The Australian Government has confirmed in the 2016-17 Budget that from 1 July 2017, GST will be applied to low value imports of goods by Australian consumers.
This follows an announcement made by the Government in August last year and is designed to boost the competitiveness of domestic suppliers who incur GST on sales of low value goods within Australia.
Currently, goods imported into Australia with a customs value that does not exceed $1,000 are not subject to GST. From 1 July 2017, it is proposed that GST will be applicable to goods below this threshold.
Under the proposed legislation for low value goods supplied to consumers in Australia, a ‘vendor registration model’ will apply, which requires registered vendors to collect GST at the point of sale. The new measure will require offshore vendors that have an Australian projected annual turnover of $75,000 or more to register for, collect and remit GST for supplies of low value goods.
The only difference between the supply of goods below and above $1,000 for offshore vendors will be the method of collecting the GST. Goods with a customs value above $1,000 will continue to be stopped at the border and GST charged to the importer. The importer can either be the Australian customer or the offshore vendor depending upon the terms of trade.
While reaching the same outcome in terms of the amount of GST collected, the different GST collection methods may cause confusion, for instance where individual items are valued under $1,000 but the total cost of the transaction is more than $1,000. Further clarification will be required from the ATO as part of the consultation process on the new measure.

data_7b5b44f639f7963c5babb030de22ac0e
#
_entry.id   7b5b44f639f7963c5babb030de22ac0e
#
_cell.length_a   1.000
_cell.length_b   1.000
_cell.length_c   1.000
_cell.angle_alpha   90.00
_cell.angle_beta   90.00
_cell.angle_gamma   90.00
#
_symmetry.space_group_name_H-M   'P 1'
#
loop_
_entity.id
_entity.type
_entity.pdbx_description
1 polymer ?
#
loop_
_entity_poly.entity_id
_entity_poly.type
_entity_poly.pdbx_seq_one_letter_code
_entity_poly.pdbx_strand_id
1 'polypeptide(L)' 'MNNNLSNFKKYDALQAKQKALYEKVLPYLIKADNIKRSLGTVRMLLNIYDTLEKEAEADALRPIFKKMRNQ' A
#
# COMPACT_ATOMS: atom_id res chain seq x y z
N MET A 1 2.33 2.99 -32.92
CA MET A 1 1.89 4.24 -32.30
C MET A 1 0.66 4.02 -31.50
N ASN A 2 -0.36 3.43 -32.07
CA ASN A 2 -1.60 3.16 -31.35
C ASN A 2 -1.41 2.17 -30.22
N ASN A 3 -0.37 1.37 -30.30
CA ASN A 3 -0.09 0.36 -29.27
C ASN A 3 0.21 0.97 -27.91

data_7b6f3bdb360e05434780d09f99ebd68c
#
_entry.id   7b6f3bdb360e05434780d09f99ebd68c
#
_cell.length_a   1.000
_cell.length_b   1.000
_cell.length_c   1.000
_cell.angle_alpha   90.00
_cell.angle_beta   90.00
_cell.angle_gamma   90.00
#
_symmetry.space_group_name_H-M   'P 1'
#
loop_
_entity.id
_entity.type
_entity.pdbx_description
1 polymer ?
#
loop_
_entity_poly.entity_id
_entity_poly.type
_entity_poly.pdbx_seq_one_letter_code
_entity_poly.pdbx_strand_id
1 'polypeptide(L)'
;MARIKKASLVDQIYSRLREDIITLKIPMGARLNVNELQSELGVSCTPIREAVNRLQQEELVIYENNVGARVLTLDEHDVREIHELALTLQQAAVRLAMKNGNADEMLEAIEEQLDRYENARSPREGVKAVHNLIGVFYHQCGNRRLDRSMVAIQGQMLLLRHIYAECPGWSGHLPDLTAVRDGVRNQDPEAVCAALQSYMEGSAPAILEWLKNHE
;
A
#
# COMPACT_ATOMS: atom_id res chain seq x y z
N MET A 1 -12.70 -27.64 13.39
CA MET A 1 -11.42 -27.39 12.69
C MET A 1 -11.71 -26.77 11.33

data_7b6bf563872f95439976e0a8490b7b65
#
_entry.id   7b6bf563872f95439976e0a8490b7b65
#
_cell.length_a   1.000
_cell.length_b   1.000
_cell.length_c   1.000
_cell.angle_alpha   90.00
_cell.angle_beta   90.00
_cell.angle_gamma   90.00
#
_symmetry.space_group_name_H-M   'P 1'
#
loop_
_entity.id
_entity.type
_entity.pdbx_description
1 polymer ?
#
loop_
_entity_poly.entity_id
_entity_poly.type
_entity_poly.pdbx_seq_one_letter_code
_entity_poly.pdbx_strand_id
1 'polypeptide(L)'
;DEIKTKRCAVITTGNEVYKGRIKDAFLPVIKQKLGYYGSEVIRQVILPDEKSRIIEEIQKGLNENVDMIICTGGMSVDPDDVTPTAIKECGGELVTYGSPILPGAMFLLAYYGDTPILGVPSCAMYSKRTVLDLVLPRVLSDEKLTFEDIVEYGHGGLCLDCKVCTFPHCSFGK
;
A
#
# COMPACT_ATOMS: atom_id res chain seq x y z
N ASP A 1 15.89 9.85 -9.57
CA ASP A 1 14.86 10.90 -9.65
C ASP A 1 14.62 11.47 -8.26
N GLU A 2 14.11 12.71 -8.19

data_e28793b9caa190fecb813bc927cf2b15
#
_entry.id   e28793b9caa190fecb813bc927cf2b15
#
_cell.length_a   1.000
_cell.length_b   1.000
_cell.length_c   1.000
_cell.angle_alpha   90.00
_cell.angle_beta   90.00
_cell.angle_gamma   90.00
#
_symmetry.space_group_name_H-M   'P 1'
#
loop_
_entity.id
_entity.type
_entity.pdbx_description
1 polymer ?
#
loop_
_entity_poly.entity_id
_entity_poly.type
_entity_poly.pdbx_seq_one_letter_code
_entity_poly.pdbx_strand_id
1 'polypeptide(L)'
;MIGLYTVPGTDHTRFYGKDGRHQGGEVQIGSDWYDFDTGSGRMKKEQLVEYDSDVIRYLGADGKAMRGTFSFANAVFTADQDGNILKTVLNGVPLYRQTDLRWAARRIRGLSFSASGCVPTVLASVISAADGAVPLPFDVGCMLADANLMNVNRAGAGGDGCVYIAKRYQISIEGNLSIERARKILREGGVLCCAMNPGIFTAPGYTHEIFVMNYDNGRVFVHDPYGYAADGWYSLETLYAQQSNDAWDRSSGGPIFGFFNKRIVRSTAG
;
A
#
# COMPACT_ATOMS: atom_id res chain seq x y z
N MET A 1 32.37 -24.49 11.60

The vendor registration model is in line with the model adopted for the proposed ‘Netflix Tax’, which will require offshore suppliers to register and account for GST on the supply of things other than goods and real property to Australian consumers. The Netflix Tax measures are also intended to apply to offshore vendors from 1 July 2017.
As such, offshore vendors will need to have their systems and processes ready to apply GST to both low value goods and digital products sold to Australian consumers by July next year. More specifically, offshore vendors will need to assess the robustness of their sales systems to ensure that they can accurately identify whether they are selling to an Australian resident consumer.
A consultation period will be held in the lead up to the commencement of the new legislation to assist with clarifying some of the more practical issues associated with the new rules. Further, the Australian Government has stated that these arrangements will be reviewed after two years to ensure they are operating as intended and take account of any international developments.
We recommend that our international clients who sell to Australian consumers start a process now to ensure that they appropriately assess their requirement to register for and charge GST, and that their systems are capable of ensuring compliance with the new legislation by 1 July 2017.